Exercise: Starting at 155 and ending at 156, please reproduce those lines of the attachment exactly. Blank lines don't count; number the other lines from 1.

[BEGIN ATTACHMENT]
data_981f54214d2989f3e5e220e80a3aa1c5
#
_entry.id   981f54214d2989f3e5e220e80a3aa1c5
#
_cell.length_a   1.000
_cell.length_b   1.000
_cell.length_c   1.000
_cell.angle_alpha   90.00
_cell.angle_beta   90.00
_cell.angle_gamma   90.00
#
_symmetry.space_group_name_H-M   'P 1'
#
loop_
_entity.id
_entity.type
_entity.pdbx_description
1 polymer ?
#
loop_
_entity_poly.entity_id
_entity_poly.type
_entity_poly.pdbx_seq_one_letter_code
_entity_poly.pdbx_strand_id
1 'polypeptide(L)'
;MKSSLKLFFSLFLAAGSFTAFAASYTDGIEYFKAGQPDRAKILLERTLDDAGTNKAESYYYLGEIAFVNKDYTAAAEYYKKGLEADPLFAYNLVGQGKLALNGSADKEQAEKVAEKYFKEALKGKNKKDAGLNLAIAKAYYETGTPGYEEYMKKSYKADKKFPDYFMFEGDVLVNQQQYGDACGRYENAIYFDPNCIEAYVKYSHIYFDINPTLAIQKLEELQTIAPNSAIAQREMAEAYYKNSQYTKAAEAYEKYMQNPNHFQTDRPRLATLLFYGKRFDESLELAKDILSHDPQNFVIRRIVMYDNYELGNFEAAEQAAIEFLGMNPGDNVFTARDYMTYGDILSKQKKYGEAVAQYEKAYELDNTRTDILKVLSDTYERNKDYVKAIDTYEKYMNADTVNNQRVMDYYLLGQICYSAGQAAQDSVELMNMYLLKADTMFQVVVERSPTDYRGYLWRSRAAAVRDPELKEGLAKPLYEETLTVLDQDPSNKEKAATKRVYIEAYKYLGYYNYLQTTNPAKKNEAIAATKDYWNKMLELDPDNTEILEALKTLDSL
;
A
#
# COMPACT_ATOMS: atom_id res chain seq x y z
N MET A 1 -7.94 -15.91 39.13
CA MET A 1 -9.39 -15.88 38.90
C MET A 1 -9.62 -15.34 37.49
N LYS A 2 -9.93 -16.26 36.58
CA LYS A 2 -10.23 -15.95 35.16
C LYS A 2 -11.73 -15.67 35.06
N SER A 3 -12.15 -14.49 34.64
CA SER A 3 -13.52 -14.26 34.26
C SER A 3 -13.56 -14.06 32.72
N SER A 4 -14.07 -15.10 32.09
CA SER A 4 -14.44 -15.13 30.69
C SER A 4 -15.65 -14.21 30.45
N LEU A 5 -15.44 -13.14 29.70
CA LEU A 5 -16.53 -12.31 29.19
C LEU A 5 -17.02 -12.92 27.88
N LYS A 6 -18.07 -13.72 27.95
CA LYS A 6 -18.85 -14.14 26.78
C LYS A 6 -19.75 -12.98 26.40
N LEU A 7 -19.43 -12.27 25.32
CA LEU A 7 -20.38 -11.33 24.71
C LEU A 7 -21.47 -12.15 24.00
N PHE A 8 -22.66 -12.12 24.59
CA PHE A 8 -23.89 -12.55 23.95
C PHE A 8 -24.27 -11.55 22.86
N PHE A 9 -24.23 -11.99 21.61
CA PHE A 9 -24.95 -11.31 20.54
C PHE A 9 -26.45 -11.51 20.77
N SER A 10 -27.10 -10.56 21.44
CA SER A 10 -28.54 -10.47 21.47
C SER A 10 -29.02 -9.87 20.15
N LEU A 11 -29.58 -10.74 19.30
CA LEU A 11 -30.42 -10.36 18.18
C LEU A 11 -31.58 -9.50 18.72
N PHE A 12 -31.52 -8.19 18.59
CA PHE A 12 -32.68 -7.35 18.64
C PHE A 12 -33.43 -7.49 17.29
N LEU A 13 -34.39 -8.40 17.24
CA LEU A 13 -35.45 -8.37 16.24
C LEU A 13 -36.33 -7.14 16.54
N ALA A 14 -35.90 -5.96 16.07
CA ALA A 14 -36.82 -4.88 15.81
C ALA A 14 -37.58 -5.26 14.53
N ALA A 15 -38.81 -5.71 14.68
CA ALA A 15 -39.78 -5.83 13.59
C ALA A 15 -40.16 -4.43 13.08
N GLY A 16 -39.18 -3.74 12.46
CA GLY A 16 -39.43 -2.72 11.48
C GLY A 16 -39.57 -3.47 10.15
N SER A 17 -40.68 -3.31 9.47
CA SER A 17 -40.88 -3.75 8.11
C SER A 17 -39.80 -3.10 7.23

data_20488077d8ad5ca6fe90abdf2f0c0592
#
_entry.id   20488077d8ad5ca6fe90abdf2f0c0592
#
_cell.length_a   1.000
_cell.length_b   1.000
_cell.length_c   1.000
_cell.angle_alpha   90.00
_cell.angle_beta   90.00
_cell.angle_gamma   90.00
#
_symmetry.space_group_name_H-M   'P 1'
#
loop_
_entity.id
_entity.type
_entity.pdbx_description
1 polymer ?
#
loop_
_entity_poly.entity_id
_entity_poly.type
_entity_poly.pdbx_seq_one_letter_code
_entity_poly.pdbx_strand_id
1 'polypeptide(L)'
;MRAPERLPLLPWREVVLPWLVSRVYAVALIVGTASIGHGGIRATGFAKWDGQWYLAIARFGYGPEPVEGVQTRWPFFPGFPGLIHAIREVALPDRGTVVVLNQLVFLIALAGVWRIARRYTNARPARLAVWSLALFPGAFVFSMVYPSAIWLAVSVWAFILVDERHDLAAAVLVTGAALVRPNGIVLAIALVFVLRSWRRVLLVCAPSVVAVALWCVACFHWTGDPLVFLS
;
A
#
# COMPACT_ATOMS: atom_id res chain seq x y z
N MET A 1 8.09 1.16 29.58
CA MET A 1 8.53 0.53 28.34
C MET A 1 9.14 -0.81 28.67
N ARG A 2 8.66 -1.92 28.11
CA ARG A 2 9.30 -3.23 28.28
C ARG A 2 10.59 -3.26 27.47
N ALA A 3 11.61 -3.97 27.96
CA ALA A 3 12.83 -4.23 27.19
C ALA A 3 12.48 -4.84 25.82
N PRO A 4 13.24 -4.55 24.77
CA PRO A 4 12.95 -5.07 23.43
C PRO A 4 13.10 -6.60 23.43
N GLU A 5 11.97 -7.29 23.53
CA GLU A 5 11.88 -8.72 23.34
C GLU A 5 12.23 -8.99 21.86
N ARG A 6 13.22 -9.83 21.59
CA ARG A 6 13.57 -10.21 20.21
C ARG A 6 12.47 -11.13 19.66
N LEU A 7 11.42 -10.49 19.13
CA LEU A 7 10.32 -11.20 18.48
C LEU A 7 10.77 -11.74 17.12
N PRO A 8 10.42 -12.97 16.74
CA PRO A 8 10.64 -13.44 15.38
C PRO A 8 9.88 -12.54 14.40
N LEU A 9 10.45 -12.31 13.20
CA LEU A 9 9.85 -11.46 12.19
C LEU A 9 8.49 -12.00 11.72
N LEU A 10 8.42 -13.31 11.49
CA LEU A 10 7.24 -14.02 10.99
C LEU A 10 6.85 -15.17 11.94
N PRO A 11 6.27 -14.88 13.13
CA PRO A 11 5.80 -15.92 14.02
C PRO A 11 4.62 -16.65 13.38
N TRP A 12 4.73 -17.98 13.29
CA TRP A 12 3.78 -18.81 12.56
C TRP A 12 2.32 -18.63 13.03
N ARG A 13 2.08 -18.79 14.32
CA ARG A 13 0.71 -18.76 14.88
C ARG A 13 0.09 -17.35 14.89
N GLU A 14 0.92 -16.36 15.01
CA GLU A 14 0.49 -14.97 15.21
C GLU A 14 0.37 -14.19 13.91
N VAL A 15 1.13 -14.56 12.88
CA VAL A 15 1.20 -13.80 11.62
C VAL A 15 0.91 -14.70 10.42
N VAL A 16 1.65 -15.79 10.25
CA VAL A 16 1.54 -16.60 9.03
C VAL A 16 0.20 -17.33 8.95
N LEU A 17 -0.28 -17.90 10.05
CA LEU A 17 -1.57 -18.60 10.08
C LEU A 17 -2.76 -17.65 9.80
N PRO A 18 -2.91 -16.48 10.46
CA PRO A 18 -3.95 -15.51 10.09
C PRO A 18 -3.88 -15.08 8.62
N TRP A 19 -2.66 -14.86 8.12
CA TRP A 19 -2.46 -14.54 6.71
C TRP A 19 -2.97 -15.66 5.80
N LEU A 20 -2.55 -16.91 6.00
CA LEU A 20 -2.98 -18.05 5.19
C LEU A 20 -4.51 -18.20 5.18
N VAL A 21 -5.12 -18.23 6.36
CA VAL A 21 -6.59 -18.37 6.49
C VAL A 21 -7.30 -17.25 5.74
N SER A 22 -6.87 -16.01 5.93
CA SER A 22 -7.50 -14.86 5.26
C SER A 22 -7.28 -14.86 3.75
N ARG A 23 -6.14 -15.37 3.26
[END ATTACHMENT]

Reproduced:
CA VAL A 15 1.20 -13.80 11.62
C VAL A 15 0.91 -14.70 10.42